Smart Home Security & Privacy

Smart Home Security & Privacy

Smart technology is affecting all areas of our lives. The possibility to have the access and control over everything at our fingertips at any time from any place is very tempting and offers many advantages, however it all comes at a security and privacy cost

The various internet-connected devices – such as Smart Burglar Alarms, Internet Security Cameras, Smart Locks or Remote access Doorbells– collect enormous amounts of personal data which include logs of all interactions, location data, home details or voice samples (especially the likes of Alexa, Siri or Google Home). And you only have limited control over what kind of data is being collected, what it might be sued for and how it’s stored.  The security of such devices is also questionable in many cases, since many of them So if you really care about privacy & security, the best option is not to use the ‘smart’ internet-connected devices in your home and not to trust a security device that requires an internet connection. And if you have already decided to do it, it is important you are fully aware of the potential risks that any given product poses before you put it to use as well as configure its settings to best protect your privacy and increase your security.

The following list will help mitigate the risks associated with internet-connected home devices.

Rename devices to not reveal brand/model

If your device name reveals what brand or model it is, it makes it easier for a malicious actor to launch an attack targeting a specific device. Fortunately, it is usually easy to change the device’s default name which is what you should during setup.

Disable microphone and camera when not in use 

Although intended to activate only when addressed smart speakers and other voice-controlled devices might unintentionally pick up information containing sensitive or personal data. The sound clips from these interactions are stored on a server and can be monitored by employees to improve the speech detection function of these devices which can lead to data privacy leaks. Additionally, a targeted attack could also allow a malicious actor to gain control of a microphone or camera. Hence, it is advisable to use the hardware switch to turn off these devices to prevent this from happening.

Understand what data is collected, stored and transmitted

Already before purchasing a new smart home device, conduct necessary research to know and understand what kind of data the device collects and how it is stored and used. Avoid buying devices that share anything with third parties. Make sure you are comfortable with the data collection and usage policy.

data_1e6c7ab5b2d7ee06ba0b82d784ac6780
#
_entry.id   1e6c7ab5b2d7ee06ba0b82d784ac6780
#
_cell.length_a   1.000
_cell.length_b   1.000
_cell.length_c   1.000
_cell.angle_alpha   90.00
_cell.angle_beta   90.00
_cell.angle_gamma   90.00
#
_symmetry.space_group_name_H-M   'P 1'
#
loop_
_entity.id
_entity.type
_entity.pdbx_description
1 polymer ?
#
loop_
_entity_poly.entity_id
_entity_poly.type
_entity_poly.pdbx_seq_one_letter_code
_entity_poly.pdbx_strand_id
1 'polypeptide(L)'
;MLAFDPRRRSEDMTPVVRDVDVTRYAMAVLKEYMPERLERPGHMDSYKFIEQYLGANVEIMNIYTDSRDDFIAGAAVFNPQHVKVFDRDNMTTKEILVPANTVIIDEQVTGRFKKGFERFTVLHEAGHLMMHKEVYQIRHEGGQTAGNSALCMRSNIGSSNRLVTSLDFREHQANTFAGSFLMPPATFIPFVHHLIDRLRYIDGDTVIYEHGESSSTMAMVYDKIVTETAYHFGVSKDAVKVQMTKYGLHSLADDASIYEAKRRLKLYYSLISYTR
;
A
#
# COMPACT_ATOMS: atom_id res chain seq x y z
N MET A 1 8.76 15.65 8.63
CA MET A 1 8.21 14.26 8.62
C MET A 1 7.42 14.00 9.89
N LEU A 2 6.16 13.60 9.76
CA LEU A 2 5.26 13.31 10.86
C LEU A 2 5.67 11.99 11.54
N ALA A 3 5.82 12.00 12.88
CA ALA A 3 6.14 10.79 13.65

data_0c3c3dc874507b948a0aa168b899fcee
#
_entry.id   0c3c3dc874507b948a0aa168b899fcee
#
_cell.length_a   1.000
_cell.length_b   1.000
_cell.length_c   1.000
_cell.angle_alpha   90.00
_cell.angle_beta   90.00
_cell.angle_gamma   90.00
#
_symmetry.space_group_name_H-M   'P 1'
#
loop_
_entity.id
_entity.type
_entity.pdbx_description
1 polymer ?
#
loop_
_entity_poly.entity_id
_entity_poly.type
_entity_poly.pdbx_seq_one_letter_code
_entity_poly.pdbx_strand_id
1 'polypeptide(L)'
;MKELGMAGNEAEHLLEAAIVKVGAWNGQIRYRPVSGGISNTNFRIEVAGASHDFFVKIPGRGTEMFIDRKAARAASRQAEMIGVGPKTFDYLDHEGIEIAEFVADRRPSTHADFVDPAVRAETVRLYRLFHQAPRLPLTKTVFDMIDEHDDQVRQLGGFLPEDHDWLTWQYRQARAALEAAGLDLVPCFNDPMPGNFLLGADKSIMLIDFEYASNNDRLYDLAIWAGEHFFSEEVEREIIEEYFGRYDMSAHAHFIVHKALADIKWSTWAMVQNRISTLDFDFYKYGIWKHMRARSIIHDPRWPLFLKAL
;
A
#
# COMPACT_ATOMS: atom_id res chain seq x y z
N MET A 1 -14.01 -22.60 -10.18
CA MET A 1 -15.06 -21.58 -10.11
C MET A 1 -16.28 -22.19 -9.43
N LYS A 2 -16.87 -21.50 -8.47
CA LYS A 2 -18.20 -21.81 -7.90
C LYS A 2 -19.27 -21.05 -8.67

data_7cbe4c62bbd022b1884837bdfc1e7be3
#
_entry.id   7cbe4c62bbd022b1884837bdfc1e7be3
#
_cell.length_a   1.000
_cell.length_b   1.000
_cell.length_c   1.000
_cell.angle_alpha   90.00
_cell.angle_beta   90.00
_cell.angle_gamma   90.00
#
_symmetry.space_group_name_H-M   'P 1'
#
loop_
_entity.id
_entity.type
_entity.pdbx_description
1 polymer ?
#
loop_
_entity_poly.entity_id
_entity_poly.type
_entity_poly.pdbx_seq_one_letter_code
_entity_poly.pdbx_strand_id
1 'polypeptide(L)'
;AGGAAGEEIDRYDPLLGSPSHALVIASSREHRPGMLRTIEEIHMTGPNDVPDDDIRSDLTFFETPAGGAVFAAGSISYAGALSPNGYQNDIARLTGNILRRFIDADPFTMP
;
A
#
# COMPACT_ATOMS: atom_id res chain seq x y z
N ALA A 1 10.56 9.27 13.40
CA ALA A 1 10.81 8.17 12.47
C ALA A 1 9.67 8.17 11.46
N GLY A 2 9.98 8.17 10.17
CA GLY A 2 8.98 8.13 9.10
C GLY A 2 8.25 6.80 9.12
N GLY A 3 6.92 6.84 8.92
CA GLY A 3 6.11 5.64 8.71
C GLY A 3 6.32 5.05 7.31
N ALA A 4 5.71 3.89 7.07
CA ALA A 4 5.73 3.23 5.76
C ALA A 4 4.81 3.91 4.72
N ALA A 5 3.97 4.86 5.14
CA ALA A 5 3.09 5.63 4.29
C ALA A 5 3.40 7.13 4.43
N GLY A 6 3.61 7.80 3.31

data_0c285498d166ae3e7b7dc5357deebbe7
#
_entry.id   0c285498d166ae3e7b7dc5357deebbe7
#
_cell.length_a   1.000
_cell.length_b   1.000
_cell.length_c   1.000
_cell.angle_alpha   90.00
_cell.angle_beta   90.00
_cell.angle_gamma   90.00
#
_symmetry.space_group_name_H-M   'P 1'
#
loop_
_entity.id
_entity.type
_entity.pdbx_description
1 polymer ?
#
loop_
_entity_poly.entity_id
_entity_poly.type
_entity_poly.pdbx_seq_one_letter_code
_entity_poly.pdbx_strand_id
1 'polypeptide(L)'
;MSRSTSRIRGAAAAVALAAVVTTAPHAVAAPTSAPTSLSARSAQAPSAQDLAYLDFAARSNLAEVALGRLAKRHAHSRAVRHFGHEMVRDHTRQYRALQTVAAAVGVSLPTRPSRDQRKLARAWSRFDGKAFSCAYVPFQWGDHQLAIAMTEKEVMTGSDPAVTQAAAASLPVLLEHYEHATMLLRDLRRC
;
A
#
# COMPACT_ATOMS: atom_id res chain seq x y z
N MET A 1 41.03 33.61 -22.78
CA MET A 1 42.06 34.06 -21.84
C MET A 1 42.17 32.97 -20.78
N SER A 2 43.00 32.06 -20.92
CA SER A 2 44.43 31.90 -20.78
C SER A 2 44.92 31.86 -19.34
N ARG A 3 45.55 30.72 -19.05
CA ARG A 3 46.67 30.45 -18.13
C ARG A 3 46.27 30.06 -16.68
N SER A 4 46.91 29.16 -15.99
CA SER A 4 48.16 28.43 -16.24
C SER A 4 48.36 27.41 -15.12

Set privacy settings, and opt-out of sharing data with third parties

Once installed, go to settings in the app, and select the strictest privacy options. It is commonplace that by default the most possible data is being collected.

Don’t link your smart home devices to your real identity

Use a unique username and password which does not identify you, your family, your location or any other personal details. When creating an account for a new smart home device, do not sign up with your Facebook, Google or any other third-party service.

Keep firmware up-to-date

To ensure the best level of security keep the firmware versions of the smart devices up-to-date and apply current software patches. In most cases, smart home apps will notify you when a new firmware version is available so all you need to do is to accept it and install it.

Protect your network

It is common for many smart home devices that anybody connected to your home WiFi is able to view the content of these devices (such as camera footage or motion statistics). As such, ensure that your WiFi and home networks are properly secured with a strong password and up-to-date firmware.

Beware of wearables

Wearable smart devices allow companies to log even more data than ever before; they can track your every move to know exactly where you are and what you are doing at any given time. Again, you as the consumer have no control over what is done with that data. Exercise your discrimination when deciding to use a wearable smart device.

Don’t connect your home’s critical infrastructure to the internet

By design a smart thermostat, burglar alarm, smoke detector and other appliances can be accessed remotely, meaning a malicious actor can gain control of your entire home, without even needing to be nearby. And by breaching multiple devices, the effects can be severe.

Monitor your home network closely

Monitor your local network for suspicious activity.

Deny internet access where possible

If only possible deny the device/app internet access and use it only on your local network. You can configure a firewall to block specific devices from sending or receiving from the internet.

Risk assessment and active management

Assess risks with your audience and data in mind: Be mindful of whose data is being collected (for example that of children). Manage which devices can operate when (such as turning cameras off when you are at home, or disabling the internet for certain devices at specific times of day)

About this article
This article was based on the Ultimate Personal Security Checklist found on GitHub. To read the original text click here.

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